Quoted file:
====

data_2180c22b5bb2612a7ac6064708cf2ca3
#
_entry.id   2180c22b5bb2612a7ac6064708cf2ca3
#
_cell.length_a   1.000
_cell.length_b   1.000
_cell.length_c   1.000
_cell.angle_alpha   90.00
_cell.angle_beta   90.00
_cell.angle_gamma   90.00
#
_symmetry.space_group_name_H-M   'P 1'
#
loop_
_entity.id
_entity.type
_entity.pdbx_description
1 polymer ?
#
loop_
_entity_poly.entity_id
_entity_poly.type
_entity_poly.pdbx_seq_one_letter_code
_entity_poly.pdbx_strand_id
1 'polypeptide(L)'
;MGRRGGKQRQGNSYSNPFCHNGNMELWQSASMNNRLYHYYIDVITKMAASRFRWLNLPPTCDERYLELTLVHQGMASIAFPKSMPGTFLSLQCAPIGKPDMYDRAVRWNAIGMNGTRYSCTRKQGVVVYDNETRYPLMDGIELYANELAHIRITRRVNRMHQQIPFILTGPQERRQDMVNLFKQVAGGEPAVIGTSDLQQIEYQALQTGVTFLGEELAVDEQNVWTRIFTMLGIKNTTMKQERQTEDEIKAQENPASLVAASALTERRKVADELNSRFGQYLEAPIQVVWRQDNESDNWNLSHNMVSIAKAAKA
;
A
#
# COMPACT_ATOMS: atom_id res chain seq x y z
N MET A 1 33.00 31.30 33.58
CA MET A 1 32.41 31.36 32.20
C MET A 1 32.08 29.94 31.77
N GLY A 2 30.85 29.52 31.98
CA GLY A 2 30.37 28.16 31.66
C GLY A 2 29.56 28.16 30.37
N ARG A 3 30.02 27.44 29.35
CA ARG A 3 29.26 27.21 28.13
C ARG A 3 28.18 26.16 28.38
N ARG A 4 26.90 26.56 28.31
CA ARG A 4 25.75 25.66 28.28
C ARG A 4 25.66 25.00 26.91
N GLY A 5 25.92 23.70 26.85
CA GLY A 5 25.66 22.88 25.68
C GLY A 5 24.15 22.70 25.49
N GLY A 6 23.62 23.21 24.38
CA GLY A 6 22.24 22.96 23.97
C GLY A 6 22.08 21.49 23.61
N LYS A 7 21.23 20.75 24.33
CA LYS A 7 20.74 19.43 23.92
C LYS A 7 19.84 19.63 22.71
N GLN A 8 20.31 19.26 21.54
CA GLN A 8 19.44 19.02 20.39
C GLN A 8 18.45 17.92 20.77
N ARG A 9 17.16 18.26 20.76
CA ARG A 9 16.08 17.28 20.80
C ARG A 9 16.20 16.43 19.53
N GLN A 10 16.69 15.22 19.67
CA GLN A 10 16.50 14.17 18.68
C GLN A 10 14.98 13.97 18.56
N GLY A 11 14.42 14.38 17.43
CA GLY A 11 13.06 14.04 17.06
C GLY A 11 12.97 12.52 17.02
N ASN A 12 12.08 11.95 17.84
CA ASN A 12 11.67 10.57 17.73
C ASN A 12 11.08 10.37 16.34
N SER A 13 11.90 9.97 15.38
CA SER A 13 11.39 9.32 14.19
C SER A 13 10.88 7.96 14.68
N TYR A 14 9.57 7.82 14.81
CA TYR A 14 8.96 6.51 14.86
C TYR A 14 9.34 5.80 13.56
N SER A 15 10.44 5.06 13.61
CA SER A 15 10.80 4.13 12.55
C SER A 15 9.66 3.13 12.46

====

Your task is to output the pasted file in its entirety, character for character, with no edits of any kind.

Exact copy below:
data_2180c22b5bb2612a7ac6064708cf2ca3
#
_entry.id   2180c22b5bb2612a7ac6064708cf2ca3
#
_cell.length_a   1.000
_cell.length_b   1.000
_cell.length_c   1.000
_cell.angle_alpha   90.00
_cell.angle_beta   90.00
_cell.angle_gamma   90.00
#
_symmetry.space_group_name_H-M   'P 1'
#
loop_
_entity.id
_entity.type
_entity.pdbx_description
1 polymer ?
#
loop_
_entity_poly.entity_id
_entity_poly.type
_entity_poly.pdbx_seq_one_letter_code
_entity_poly.pdbx_strand_id
1 'polypeptide(L)'
;MGRRGGKQRQGNSYSNPFCHNGNMELWQSASMNNRLYHYYIDVITKMAASRFRWLNLPPTCDERYLELTLVHQGMASIAFPKSMPGTFLSLQCAPIGKPDMYDRAVRWNAIGMNGTRYSCTRKQGVVVYDNETRYPLMDGIELYANELAHIRITRRVNRMHQQIPFILTGPQERRQDMVNLFKQVAGGEPAVIGTSDLQQIEYQALQTGVTFLGEELAVDEQNVWTRIFTMLGIKNTTMKQERQTEDEIKAQENPASLVAASALTERRKVADELNSRFGQYLEAPIQVVWRQDNESDNWNLSHNMVSIAKAAKA
;
A
#
# COMPACT_ATOMS: atom_id res chain seq x y z
N MET A 1 33.00 31.30 33.58
CA MET A 1 32.41 31.36 32.20
C MET A 1 32.08 29.94 31.77
N GLY A 2 30.85 29.52 31.98
CA GLY A 2 30.37 28.16 31.66
C GLY A 2 29.56 28.16 30.37
N ARG A 3 30.02 27.44 29.35
CA ARG A 3 29.26 27.21 28.13
C ARG A 3 28.18 26.16 28.38
N ARG A 4 26.90 26.56 28.31
CA ARG A 4 25.75 25.66 28.28
C ARG A 4 25.66 25.00 26.91
N GLY A 5 25.92 23.70 26.85
CA GLY A 5 25.66 22.88 25.68
C GLY A 5 24.15 22.70 25.49
N GLY A 6 23.62 23.21 24.38
CA GLY A 6 22.24 22.96 23.97
C GLY A 6 22.08 21.49 23.61
N LYS A 7 21.23 20.75 24.33
CA LYS A 7 20.74 19.43 23.92
C LYS A 7 19.84 19.63 22.71
N GLN A 8 20.31 19.26 21.54
CA GLN A 8 19.44 19.02 20.39
C GLN A 8 18.45 17.92 20.77
N ARG A 9 17.16 18.26 20.76
CA ARG A 9 16.08 17.28 20.80
C ARG A 9 16.20 16.43 19.53
N GLN A 10 16.69 15.22 19.67
CA GLN A 10 16.50 14.17 18.68
C GLN A 10 14.98 13.97 18.56
N GLY A 11 14.42 14.38 17.43
CA GLY A 11 13.06 14.04 17.06
C GLY A 11 12.97 12.52 17.02
N ASN A 12 12.08 11.95 17.84
CA ASN A 12 11.67 10.57 17.73
C ASN A 12 11.08 10.37 16.34
N SER A 13 11.90 9.97 15.38
CA SER A 13 11.39 9.32 14.19
C SER A 13 10.88 7.96 14.68
N TYR A 14 9.57 7.82 14.81
CA TYR A 14 8.96 6.51 14.86
C TYR A 14 9.34 5.80 13.56
N SER A 15 10.44 5.06 13.61
CA SER A 15 10.80 4.13 12.55
C SER A 15 9.66 3.13 12.46